- Trump's rise, Merkel's struggles threaten established order
- IMF cuts global growth forecast, warns of political risks
Politics will be a much bigger factor than usual in the latest get-together of finance ministers and central bankers to discuss the world economy.
From the rise of populist anti-trade presidential candidates in the U.S. to inroads by anti-immigration parties in Europe and a crippling corruption scandal in Brazil, political upheaval is casting an outsize shadow over global growth. That means officials who are more accustomed to charting gross domestic product than tracking opinion polls are being forced to contemplate the economic aftershocks of a potential world with Donald Trump as U.S. president or without Angela Merkel as German chancellor.
The rumblings across the globe, while not necessarily on the official agenda, may be a key topic of conversation for the policy makers from 188 countries who gather in Washington this week for spring meetings of the International Monetary Fund and World Bank. IMF Managing Director Christine Lagarde has acknowledged the issue: In a speech in Frankfurt last week, she said political and other threats, including terrorism, are feeding “uncertainty and fear” and exacerbating the risks to the global economy.
“We’re experiencing the most geopolitical risk probably since the Cold War,” said Ian Bremmer, president of Eurasia Group, a New York-based consulting and research firm. “You can have a meeting with all these finance ministers from all these countries around the world, yet you’re not going to resolve a lot unless you fix the politics.”
The IMF cut its global growth forecast again on Tuesday and warned that the world risks falling into stagnation if policy makers don’t act. Political and geopolitical dangers include a potential turn toward more nationalistic policies in the U.S. and Europe, damage if the U.K. were to leave the European Union and strains from large-scale refugee flows, the fund said.
“In many countries, the lack of wage growth and greater inequality have created widespread senses that economic growth has mainly been for the benefit of economic elites and mobile capital,” IMF chief economist Maurice Obstfeld told reporters in Washington on Tuesday. “Lower growth reinforces this turn toward inward looking, nationalistic attitudes.”
In her speech last week, Lagarde highlighted how politics and the economy are intertwined. Persistently mediocre growth has consequences for the social and political fabric of many countries, she said.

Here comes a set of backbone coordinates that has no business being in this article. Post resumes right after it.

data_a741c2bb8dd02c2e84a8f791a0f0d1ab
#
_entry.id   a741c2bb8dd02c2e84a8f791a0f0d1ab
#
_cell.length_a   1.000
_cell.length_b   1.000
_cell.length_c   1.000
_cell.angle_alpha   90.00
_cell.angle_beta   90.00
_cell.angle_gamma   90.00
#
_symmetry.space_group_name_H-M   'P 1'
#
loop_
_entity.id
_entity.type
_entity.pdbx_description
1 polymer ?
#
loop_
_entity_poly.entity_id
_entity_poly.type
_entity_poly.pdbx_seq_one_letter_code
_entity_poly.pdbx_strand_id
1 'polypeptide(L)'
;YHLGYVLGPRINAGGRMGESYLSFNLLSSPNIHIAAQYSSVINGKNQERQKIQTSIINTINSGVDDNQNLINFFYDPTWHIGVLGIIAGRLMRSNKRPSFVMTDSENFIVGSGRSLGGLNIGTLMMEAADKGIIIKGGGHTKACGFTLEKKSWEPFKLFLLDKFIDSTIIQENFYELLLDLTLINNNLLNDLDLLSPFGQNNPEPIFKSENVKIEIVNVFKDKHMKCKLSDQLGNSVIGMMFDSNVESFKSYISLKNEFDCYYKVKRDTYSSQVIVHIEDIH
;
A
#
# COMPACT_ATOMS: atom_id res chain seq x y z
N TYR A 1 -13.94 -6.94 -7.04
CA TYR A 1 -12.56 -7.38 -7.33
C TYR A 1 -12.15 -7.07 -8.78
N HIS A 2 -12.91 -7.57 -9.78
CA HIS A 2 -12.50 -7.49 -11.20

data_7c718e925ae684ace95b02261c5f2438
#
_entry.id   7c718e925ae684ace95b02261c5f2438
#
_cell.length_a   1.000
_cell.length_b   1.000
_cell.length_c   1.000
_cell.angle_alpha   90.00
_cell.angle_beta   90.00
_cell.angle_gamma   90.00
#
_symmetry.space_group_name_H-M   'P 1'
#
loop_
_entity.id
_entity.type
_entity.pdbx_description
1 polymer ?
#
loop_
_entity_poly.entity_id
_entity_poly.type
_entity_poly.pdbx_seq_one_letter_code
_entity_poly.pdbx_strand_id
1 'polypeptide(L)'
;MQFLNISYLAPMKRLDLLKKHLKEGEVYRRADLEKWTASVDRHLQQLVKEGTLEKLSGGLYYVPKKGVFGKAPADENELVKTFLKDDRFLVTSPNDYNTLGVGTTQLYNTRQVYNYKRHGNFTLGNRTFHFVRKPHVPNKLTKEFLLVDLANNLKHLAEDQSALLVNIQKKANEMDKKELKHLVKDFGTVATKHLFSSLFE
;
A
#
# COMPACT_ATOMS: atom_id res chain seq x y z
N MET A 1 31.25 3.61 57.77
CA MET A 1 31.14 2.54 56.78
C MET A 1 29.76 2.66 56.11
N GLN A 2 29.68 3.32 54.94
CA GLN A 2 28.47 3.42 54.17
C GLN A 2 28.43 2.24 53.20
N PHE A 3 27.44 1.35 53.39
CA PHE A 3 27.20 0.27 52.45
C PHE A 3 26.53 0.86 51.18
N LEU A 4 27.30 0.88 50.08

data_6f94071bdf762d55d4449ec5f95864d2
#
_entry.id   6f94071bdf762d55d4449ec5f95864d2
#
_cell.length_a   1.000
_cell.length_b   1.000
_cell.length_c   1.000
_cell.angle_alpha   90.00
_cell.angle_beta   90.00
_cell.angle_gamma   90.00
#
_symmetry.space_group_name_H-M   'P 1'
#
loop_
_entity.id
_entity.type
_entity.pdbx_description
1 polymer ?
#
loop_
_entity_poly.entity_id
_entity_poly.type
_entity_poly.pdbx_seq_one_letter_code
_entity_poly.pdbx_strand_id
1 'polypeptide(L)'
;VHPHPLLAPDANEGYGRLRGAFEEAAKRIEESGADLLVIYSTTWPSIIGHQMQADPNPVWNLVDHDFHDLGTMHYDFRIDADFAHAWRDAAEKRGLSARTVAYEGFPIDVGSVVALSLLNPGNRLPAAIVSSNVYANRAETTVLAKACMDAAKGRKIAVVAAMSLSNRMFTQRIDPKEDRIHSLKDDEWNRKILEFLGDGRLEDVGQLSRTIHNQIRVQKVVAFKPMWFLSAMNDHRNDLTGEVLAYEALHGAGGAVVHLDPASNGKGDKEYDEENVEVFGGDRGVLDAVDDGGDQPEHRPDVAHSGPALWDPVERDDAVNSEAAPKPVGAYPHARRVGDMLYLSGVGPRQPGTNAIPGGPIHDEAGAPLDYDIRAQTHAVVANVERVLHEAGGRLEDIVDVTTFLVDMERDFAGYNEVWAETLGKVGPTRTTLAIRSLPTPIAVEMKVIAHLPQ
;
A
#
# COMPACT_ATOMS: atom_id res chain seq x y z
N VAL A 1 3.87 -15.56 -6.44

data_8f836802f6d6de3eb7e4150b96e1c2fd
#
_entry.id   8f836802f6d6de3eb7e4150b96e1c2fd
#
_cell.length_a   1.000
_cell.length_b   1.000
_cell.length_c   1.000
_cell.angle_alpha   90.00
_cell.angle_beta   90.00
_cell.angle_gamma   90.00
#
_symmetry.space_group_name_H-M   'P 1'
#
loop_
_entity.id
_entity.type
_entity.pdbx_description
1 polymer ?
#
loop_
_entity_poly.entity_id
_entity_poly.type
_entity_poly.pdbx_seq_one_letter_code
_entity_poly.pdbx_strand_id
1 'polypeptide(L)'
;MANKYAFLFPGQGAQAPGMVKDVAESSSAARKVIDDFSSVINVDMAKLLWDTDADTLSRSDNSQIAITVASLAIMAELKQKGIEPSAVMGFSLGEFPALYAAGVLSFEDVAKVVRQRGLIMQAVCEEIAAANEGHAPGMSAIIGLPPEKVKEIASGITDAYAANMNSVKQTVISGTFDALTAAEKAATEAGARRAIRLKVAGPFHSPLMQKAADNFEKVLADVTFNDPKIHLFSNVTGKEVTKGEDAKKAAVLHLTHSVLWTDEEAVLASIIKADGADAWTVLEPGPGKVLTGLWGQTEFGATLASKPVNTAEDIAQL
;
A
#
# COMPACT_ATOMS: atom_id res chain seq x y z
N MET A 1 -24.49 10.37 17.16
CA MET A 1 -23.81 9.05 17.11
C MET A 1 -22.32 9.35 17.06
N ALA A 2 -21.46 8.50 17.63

While inequality is declining between countries, within nations “perceptions abound that the cards are stacked against the common man -- and woman -- in favor of elites,” leading people to question “established institutions and international norms,” Lagarde said. “As history has told us -- time and again -- this would be a tragic course.”
The U.S. presidential election is a case in point. Tapping into anger among voters who believe they’re falling behind, Republican frontrunner Donald Trump has opposed the Trans-Pacific Partnership and other trade deals. The same goes for both contenders for the Democratic nomination, Hillary Clinton and Bernie Sanders.
“The one that I think would be the most disruptive is a Donald Trump presidency, because some of the things he’s said are so unsettling and destabilizing that the spillover calculus is almost unimaginable,” said Douglas Rediker, a fellow at the Peterson Institute for International Economics in Washington and a former U.S. representative on the IMF’s executive board. “You’ve got 188 countries that have to respond to a new paradigm about which they don’t have a clue.”
The political stress is not having a big effect on financial markets yet. The MSCI All-Country World Index of Stocks has rebounded more than 12 percent from this year’s low in February. Brazil’s real is up 13 percent against the dollar this year, the most of 16 major currencies tracked by Bloomberg. Malaysia, another nation with an embattled leader, has seen the ringgit rise more than 10 percent in 2016.
While political issues likely won’t be discussed in the formal sessions of the IMF meetings, they may be the hot topics on the sidelines, Rediker said.
In Europe, a flood of refugees from the war in Syria and terrorist attacks in Paris and Brussels are threatening to upend the political order. Last month, Merkel’s Christian Democratic Union suffered defeats in two states, losing ground to an anti-immigration party that has told Germans to have more children to avoid the need for foreign nationals.
Opposition to the European project is also coming to a head in the U.K., whose voters will decide on June 23 whether the country should remain a member of the European Union. The referendum has opened a rift in the cabinet of Prime Minister David Cameron, who is campaigning for the U.K. to stay in the EU.
Parties that oppose European integration and immigration have made unprecedented electoral gains in countries including Austria, Denmark, Finland and France, Standard Chartered Plc analysts said in a research report last month. The war in Syria is “engulfing” Europe, with the refugee crisis threatening the free flow of residents that lies at the heart of the EU, the investment bank warned.
“Political debate is becoming increasingly polarized across many developed countries, raising new uncertainties and undermining the consensus politics that fostered efficient decision-making at both the national and international levels,” according to the Standard Chartered report.